JOHANNESBURG, October 5 – When the state-owned Times of Zambia recently published its leading story in Mandarin, it stoked simmering anger over perceptions that President Edgar Lungu’s government is gradually surrendering the country’s sovereignty to China.
The Asian powerhouse has long fended off accusations that it is undertaking a covert “second colonisation” of Africa, following in the footsteps of Europe. Still, suspicions have lately gained traction in this former British colony of Northern Rhodesia, whose citizens are usually regarded as some of the most hospitable in southern Africa.
The article in the Times of Zambia, or “Times of Chambia” as some residents are now calling it, has done little to ease fears that Lungu’s government could cede control of national assets like state-owned power utility Zesco to offset some of its heavy debt to Beijing.
Lungu’s administration denies it plans to sell the electricity company.
Information Minister Dora Siliya said the use of the Chinese dialect in the newspaper article was a business decision meant to attract Chinese readers and advertisers.
In the article, Lungu told a visiting Swiss delegation that Zambia would “not look east or west (but) look forward and go with whoever wants to go with us.”
But for many, the article was another example of Lusaka kowtowing to China, to which it owes a large chunk of its nearly US$10 billion in external debt.
Fears of being trapped
In sentiments expressed elsewhere in Africa, many Zambians fear Beijing has doled out billions of dollars in loans in order to trap the country with unsustainable debt, paving the way to annexing some of its assets as settlement.
Even when it has directly invested in Africa, China is often accused of focusing on extracting resources to feed its own booming economy.
Critics say the projects it funds have poor environmental safeguards and often rely on workers flown in from China rather than local labour.
Lungu has pushed back against opponents of his ruling Patriotic Front who he says have deliberately painted its economic relationship with China as colonialism.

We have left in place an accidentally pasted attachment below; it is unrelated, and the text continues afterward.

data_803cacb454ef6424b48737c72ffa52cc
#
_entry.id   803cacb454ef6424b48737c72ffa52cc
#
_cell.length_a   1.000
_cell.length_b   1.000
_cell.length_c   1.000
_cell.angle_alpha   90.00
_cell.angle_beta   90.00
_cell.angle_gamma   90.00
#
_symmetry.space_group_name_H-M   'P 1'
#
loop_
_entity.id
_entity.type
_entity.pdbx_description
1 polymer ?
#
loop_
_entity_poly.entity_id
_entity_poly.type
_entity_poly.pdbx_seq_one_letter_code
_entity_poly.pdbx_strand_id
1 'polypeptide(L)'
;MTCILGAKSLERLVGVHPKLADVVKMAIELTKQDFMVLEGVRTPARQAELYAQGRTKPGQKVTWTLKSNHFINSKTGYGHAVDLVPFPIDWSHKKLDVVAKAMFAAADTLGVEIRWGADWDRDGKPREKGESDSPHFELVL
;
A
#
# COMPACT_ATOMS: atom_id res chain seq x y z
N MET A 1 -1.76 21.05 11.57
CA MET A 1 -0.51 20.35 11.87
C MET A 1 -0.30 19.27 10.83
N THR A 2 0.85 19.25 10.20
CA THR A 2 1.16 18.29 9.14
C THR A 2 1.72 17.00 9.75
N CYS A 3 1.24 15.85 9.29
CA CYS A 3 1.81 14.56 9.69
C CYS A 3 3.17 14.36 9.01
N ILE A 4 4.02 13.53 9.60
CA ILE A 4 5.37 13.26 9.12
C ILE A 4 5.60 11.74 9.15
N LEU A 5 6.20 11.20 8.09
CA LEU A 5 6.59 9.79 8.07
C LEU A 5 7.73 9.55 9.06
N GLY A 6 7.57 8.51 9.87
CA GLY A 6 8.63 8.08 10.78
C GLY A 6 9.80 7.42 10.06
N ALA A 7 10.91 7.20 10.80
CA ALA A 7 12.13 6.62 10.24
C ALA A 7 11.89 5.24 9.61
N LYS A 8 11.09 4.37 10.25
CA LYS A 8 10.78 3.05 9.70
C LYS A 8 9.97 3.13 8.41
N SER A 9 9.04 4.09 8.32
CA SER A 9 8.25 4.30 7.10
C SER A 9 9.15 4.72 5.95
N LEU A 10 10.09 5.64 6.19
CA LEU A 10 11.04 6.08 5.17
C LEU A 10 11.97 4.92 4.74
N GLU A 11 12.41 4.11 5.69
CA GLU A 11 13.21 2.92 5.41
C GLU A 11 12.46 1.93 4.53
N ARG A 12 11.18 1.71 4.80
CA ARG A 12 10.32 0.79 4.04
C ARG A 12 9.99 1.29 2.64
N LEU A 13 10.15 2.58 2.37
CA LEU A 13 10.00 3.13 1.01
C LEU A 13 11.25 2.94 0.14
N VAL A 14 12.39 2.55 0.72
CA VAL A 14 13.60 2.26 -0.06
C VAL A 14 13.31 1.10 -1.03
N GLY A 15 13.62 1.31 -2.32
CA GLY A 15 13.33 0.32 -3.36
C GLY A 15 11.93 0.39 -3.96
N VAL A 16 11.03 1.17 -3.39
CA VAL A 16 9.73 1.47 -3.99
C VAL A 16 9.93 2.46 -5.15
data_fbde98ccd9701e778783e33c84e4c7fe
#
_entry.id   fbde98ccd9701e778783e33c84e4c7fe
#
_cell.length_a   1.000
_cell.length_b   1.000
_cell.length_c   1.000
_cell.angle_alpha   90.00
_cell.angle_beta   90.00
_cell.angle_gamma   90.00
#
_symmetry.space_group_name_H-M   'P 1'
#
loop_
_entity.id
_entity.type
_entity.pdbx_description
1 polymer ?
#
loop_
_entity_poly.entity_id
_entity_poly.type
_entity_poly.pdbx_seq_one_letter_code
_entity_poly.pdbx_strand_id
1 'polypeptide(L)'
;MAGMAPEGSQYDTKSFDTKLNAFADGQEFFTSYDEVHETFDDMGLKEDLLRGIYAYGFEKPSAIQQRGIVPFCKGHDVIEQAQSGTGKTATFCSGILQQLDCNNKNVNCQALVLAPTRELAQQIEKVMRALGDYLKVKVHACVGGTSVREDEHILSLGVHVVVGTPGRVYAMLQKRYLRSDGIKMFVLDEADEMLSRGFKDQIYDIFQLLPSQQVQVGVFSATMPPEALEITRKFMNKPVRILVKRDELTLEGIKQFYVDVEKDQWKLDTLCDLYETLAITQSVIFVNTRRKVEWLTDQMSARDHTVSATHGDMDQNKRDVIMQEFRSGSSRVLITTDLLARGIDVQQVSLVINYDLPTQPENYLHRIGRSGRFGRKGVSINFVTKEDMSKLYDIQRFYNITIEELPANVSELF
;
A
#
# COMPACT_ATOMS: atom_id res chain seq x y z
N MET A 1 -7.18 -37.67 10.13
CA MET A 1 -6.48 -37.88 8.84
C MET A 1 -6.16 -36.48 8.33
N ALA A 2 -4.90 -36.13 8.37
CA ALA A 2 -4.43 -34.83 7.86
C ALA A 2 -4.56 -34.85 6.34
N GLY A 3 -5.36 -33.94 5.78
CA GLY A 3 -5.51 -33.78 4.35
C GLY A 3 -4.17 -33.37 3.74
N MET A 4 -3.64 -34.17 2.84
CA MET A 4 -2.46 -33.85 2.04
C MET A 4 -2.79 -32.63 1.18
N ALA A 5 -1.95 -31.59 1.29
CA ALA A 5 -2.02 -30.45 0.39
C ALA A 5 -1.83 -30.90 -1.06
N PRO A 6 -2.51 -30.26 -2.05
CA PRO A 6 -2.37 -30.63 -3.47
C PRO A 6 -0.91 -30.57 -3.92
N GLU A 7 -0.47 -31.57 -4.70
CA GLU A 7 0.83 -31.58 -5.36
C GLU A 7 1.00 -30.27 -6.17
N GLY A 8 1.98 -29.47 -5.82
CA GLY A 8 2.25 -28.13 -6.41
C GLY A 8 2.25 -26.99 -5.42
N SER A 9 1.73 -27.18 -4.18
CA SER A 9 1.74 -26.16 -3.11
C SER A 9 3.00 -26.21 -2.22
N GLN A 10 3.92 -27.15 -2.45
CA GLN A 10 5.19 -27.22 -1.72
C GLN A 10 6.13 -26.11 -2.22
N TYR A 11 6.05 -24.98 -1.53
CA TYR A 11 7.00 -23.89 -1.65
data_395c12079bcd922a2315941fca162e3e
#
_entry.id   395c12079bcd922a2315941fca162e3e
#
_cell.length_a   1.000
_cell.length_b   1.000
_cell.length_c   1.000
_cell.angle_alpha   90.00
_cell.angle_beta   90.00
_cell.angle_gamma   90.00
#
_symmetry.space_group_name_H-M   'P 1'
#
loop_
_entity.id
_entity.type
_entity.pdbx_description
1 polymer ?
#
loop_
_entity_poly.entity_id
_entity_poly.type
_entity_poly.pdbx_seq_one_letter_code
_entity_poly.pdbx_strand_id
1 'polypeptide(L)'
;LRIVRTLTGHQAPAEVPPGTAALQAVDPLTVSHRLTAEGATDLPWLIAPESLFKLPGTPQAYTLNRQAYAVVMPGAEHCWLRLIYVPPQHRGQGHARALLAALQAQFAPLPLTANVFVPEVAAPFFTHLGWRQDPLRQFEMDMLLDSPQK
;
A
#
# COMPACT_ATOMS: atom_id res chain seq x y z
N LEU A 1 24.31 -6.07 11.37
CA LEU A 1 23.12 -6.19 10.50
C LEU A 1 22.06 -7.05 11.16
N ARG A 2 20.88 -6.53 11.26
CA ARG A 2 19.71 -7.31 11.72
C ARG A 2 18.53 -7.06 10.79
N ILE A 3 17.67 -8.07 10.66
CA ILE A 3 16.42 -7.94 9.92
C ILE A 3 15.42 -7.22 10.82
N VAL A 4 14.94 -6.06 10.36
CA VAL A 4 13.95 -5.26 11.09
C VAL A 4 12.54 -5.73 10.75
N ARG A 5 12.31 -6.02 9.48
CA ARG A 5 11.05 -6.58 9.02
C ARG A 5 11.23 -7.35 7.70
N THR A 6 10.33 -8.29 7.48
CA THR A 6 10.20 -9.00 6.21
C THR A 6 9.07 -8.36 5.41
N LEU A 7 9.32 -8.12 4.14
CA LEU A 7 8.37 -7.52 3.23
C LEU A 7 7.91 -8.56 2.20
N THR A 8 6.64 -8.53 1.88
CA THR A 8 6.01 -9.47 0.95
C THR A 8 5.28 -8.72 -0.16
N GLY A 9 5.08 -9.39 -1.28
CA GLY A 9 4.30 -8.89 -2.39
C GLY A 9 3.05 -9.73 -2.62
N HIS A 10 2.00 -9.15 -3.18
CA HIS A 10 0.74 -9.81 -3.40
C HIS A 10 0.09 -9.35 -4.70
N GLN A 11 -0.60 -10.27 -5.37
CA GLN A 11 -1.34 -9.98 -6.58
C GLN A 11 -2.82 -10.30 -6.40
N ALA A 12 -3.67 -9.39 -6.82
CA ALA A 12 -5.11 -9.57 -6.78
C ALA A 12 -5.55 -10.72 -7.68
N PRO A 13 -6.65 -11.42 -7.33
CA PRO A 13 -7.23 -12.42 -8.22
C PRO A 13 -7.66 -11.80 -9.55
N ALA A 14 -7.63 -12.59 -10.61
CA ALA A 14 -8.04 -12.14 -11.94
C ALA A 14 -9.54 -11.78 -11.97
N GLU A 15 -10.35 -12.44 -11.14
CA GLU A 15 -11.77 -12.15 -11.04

Zambia’s main opposition leader, Hakainde Hichilema, took the lead in slamming the government after it recently denied entry to prominent Kenyan lawyer Patrick Lumumba, who had been scheduled to give a lecture on “Africa in the age of China influence and global geo-dynamics”.
The government cited unspecified security concerns relating to Lumumba, who is director of the Kenya School of Law. But many believe it was wary of providing a public platform to the fiery pan-African who has disapproved of China’s increasing influence on the continent.
During a lecture in South Africa last year in honour of student activist Onkgopotse Tiro, who was killed by apartheid agents in 1974, Lumumba said while Africa should welcome the Chinese, “we must stop them from raiding our resources.”
“There is no shortage of individuals who are in the business of injecting Africans with anaesthetic drugs (so) that they may continue in their slumber,” he had said.
“We must remind ourselves that there are three ways of being at the dinner table. You can be at the dinner table as a diner, as a waiter or as food to be eaten. Africans have been at the dinner table as food for too long.”
Altruism or desire for new markets?
China has rejected criticism that it is pursuing an exploitative relationship with Africa, much like its former European colonial rulers. Its ambassador to South Africa, Lin Songtian, argued recently that the world’s second largest economy, unlike the West, sought to pursue “win-win” cooperation.
But China doesn’t always send its finest to Africa, and in many countries, citizens have accused the Asian country of dumping poor imports.
In the early 2000s, Zimbabweans coined the term “zhing-zhong” to refer to low-cost Chinese goods, mainly clothes and shoes of poor quality. South Africans called the same products “fong kong”, another colloquial play on the Chinese language.
In Zambia in April, a private investigation revealed how a Chinese-owned company had allegedly been manufacturing counterfeit mineral water for bottling companies.
In 2016, China’s Foreign Ministry denied reports that Chinese food companies were canning human flesh and selling it in Africa as corned beef.
Still, even those who welcome China’s presence say it is not driven by altruism but often by a desire to secure markets for exports while guaranteeing employment for Chinese workers.
Standard Bank says debt to China accounts for about 14 percent of the total debt contracted by sub-Saharan African countries, excluding South Africa.
By contrast, Chinese foreign direct investment into Africa remains small, averaging just US$2.1 billion over the last 15 years.
At last month’s Forum on China-Africa Cooperation that drew African leaders to Beijing, Chinese President Xi Jinping pledged $60 billion in financing for Africa and the write-off of some debt to poorer countries.
The money will be split into $15 billion in aid, interest-free loans and concessional loans, a $20-billion credit line, a $10-billion special fund for China-Africa development and a $5-billion special fund for imports from Africa. (ANA)